Coastal Point • Shaun M. Lambert: The Antares rocket exploded seconds into its planned launch at the Wallops Flight Facility in Virginia on Tuesday, Oct. 28. Thankfully, there were no reported casualties at the scene. To see the full story click the link below.
This Week's News
Voters will certainly have plenty to think about during this year’s mid-term elections, taking place next Tuesday, Nov. 4. As is our tradition, we have sent off a few questions to the candidates in our local elections, and here are the responses we received back before we went to press. Each candidate is listed in alphabetical order for each office.
As time-honored Delaware traditions go, Return Day may be the most unique of them all.
Big ghouls and little alike — Are you prepared for Halloween tonight?
With official times for trick-or-treating in the area being set for the evening of Friday, Oct. 31, more people are being afforded the opportunity to get out in their neighborhoods, visit friends and family, show off their costumes and collect a few (or many) goodies.
On Oct. 27, for the first time in many years, students flooded the Indian River School District’s school board meeting, to denounce a board member’s recent comments about the place of homosexuality and abstinence in health education.
This is just another civil rights movement, said Sussex Central High School senior Matt Price.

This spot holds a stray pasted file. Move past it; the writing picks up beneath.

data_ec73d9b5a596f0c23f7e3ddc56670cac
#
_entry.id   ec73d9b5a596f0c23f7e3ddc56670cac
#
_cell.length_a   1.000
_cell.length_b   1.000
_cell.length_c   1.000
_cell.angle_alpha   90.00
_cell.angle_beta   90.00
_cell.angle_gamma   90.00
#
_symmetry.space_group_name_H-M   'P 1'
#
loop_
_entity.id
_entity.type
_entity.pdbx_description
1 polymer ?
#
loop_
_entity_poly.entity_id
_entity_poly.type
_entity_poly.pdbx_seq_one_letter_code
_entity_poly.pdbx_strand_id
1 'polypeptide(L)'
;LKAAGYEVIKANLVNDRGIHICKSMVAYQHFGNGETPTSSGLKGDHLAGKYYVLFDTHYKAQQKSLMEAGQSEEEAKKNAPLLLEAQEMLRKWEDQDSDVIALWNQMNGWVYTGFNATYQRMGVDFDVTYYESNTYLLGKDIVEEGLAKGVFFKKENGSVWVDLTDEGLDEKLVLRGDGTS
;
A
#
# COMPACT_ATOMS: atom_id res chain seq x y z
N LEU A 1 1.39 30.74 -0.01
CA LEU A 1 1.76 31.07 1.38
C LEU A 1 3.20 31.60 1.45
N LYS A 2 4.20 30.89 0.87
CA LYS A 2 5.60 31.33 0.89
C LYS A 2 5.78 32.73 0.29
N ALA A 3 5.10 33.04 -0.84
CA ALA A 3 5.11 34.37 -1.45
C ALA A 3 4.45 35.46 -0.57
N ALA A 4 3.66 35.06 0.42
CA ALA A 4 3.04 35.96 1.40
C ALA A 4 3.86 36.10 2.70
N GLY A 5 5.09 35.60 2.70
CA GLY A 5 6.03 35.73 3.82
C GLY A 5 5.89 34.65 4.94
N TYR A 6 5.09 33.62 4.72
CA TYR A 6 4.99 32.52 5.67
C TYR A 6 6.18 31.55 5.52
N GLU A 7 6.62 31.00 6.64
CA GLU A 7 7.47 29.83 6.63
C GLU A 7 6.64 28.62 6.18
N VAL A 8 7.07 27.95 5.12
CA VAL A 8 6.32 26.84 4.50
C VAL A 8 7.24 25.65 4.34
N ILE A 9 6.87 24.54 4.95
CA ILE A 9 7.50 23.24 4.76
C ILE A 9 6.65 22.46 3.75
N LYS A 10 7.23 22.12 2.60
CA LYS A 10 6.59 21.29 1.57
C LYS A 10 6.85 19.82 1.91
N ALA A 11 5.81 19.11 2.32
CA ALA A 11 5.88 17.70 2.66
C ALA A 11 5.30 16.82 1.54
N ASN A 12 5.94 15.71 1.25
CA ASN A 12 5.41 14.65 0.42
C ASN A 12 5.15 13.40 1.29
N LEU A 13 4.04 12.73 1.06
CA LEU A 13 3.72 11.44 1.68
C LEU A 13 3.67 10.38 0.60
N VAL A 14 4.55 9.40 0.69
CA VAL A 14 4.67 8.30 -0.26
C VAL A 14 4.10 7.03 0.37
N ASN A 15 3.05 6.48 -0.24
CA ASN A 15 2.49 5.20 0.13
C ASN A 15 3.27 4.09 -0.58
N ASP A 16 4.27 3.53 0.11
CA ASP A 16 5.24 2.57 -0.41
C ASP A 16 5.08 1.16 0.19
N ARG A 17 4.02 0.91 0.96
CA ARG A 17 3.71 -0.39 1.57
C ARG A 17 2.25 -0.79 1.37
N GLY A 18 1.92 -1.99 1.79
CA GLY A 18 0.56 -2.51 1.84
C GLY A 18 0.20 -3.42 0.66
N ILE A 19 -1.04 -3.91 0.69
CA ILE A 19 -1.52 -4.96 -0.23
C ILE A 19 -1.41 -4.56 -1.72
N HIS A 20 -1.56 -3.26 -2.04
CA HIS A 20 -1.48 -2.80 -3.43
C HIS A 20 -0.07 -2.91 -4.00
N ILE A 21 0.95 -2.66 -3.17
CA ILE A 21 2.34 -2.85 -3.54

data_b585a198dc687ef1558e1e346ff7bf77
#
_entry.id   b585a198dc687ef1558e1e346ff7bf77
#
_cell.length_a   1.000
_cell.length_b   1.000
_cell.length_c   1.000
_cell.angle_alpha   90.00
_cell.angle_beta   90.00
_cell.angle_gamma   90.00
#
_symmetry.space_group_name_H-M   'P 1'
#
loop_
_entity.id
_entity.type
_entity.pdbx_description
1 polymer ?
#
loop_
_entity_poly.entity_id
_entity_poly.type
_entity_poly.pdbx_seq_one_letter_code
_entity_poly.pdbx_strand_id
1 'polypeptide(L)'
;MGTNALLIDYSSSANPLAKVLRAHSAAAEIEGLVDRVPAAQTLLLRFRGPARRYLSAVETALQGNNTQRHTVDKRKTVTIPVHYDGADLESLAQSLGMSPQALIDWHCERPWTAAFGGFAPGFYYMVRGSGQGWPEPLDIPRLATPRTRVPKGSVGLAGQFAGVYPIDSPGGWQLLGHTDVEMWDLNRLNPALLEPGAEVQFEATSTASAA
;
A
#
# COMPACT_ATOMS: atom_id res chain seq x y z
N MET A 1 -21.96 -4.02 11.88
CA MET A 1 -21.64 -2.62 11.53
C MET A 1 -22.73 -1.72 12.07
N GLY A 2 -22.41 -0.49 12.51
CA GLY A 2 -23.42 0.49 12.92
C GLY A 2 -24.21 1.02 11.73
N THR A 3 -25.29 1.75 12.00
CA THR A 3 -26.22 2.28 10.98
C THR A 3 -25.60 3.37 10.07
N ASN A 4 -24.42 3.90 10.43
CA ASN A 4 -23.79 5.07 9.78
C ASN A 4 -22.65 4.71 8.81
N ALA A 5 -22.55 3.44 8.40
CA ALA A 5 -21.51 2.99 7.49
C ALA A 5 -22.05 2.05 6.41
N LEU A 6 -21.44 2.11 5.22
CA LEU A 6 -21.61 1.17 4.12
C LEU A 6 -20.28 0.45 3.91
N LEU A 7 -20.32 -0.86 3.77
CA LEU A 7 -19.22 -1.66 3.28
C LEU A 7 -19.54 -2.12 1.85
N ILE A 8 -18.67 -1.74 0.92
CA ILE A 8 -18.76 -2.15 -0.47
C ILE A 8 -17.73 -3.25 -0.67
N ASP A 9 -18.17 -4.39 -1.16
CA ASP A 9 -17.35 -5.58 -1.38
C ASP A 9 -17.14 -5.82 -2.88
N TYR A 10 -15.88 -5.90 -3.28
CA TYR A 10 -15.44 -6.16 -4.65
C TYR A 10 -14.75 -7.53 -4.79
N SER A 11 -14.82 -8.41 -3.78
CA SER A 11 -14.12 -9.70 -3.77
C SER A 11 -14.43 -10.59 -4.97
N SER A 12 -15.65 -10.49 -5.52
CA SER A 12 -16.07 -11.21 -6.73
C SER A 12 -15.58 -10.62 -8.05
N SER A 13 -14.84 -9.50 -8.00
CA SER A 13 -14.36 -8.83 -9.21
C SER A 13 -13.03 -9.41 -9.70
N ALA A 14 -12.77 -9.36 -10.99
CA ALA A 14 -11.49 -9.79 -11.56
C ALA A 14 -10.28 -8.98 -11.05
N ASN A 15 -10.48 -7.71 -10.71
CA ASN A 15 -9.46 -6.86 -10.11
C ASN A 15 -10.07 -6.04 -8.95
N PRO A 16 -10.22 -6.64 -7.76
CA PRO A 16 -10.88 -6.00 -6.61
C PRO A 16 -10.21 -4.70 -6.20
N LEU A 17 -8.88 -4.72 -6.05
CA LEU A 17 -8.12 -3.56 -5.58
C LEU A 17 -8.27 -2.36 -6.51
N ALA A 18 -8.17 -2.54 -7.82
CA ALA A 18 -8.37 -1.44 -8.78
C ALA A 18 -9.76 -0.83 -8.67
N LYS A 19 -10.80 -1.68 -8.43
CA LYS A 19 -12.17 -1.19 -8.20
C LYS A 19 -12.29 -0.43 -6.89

Board Member Shaun Fink has made no secret of his desire to eliminate the discussion of homosexuality from the new health curriculum, based on his own religious beliefs. He prefers an abstinence-only course that excludes even the definitions of homosexuality and transgender and related terms.
One of the msot anticipated election days we’ve had in quite some time will finally take place next Tuesday, Nov. 4.
No, there’s nothing as glamorous as a presidential or gubernatorial election during the mid-term balloting, but the ramifications of this year’s elections will be strongly felt, both locally and nationally.
Who wouldn’t want an extra $25,000 a year? For life.
Well, to be fair, it’s for 20 years, but the name of the game hosted by the Massachusetts Lottery is “Lucky for Life,” so let’s stick with the “life” concept for now. Besides, none of us really know when that final curtain will drop, so 20 years might indeed be a factual statement. In fact, if I could sign a contract right now that guaranteed me another 20 years and...
Asthma is a chronic lung disease that can cause the airways to narrow so that less oxygen flows into the lungs. Uncontrolled asthma is serious, as it can cause permanent damage to the airways. Symptoms are wheezing, tightness in the chest, coughing and shortness of breath.
The Town of Dagsboro is considering their options for a new town hall building — a move that, according to Town Administrator Stacey Long, would not increase property taxes for residents.
For seven years, Lighthouse Christian School has been doing their part to honor the nation’s veterans. Each year, around Veterans Day, the school holds a program to honor veterans in the community.
Local blues band Lower Case Blues won the five-band Blues Battle on Oct. 19 to represent Delaware at the 31st Blues Challenge in Memphis in January 2015. The competition was hosted by the Central Delaware Blues Society at Jonathan’s Landing in Magnolia.